Wednesday, November 11, 2009

The Eleventh Hour of the Eleventh Day of the Eleventh Month

I hate the weasel words of the Whitehall Cenotaph - "The Glorious Dead". 
There's nothing glorious about being dead, especially those slaughtered for nothing in the hell of the trenches.
Rudyard Kipling chose the words, stricken with grief and guilt after the death of his only son.
But he was wrong, no doubt trying to make atonement: understandable, pitiable, but wrong.

Siegfried Sassoon knew from bitter personal experience. He spoke the truth.

On Passing the New Menin Gate

Who will remember, passing through this Gate,
The unheroic Dead who fed the guns?
Who shall absolve the foulness of their fate,—
Those doomed, conscripted, unvictorious ones?
Crudely renewed, the Salient holds its own.
Paid are its dim defenders by this pomp;
Paid, with a pile of peace-complacent stone,
The armies who endured that sullen swamp.

Here was the world’s worst wound. And here with pride
‘Their name liveth for ever,’ the Gateway claims.
Was ever an immolation so belied
As these intolerably nameless names?
Well might the Dead who struggled in the slime
Rise and deride this sepulchre of crime.

John Kipling was killed during the Battle of Loos, in September 1915. Massed infantry were ordered forward in parade-ground formations, towards barbed wire and machine guns. British losses after 3 weeks were 16,000 dead and 25,000 wounded; a short section of the front had been pushed forward 2 miles.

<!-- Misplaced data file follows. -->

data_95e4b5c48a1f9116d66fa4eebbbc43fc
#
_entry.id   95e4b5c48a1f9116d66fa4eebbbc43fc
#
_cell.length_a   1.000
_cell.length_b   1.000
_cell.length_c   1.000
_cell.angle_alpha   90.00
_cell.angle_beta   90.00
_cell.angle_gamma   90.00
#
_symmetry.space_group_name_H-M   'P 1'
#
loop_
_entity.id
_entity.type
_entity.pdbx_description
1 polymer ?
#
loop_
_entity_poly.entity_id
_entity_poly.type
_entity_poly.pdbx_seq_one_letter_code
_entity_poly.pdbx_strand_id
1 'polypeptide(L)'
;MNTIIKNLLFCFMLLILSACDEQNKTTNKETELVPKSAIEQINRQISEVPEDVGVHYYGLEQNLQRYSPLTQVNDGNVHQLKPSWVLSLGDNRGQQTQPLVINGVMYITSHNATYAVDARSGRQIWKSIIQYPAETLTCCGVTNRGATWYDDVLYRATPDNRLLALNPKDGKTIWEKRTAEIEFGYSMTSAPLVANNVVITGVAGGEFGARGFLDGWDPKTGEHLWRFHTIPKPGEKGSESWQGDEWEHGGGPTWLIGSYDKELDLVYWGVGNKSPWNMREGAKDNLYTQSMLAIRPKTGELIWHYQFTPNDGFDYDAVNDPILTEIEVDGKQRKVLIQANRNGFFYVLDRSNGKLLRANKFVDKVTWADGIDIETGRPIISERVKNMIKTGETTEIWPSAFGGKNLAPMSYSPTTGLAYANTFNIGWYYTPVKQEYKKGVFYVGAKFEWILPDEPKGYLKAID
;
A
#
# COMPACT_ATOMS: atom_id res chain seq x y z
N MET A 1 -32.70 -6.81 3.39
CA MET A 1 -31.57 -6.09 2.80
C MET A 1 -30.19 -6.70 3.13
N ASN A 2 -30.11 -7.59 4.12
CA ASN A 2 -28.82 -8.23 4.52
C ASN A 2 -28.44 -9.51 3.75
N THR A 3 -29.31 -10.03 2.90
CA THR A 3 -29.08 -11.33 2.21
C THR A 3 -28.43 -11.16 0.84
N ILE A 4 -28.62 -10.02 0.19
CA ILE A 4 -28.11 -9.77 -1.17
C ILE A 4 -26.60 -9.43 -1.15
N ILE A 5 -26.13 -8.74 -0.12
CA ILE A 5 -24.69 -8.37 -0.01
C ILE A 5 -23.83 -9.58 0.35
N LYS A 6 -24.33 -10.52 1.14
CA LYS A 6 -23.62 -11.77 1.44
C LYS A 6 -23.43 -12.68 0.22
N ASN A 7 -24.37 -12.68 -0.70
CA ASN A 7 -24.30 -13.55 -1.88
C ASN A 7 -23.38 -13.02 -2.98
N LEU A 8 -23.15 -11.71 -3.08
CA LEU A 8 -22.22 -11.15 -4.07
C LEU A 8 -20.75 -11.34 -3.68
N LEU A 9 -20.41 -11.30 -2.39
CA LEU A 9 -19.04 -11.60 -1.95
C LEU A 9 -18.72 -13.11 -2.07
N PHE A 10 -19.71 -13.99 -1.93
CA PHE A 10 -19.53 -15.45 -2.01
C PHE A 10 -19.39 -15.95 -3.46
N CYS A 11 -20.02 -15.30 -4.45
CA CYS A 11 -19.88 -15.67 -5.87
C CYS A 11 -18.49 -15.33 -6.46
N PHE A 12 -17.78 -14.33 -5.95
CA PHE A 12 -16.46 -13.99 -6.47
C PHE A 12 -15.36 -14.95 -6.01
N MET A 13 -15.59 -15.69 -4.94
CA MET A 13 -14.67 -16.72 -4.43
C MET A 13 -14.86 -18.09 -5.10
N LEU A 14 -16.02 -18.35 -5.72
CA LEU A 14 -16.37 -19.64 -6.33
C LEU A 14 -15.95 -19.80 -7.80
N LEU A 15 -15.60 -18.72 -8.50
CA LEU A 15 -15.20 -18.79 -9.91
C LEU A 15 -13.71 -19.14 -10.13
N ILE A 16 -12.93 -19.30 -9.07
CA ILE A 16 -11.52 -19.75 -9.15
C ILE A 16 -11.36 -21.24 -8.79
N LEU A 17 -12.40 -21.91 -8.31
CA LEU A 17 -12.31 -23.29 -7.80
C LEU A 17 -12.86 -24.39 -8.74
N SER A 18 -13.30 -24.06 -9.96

"The Corpse-Field of Loos", the Germans called it, sickened by the slaughter, holding fire as British survivors retreated.
Many of those gunned down were malnourished, poorly educated, conscripted young men from the impoverished slums of London and the big cities. Many wounded suffered hours in the mud before dying.
The loss of young officers was especially grievous: the brightest and the best of their generation, so important in the seed-corn of the future.
"The Glorious Dead."

The story is told that some months later Winston Churchill attended a conference on the Battle of Loos. Afterwards he was asked what he had learned. "Never try such a damn-fool thing again", he growled.
But the generals had learned nothing. They went back to their chateaux and planned the Battle of the Somme.

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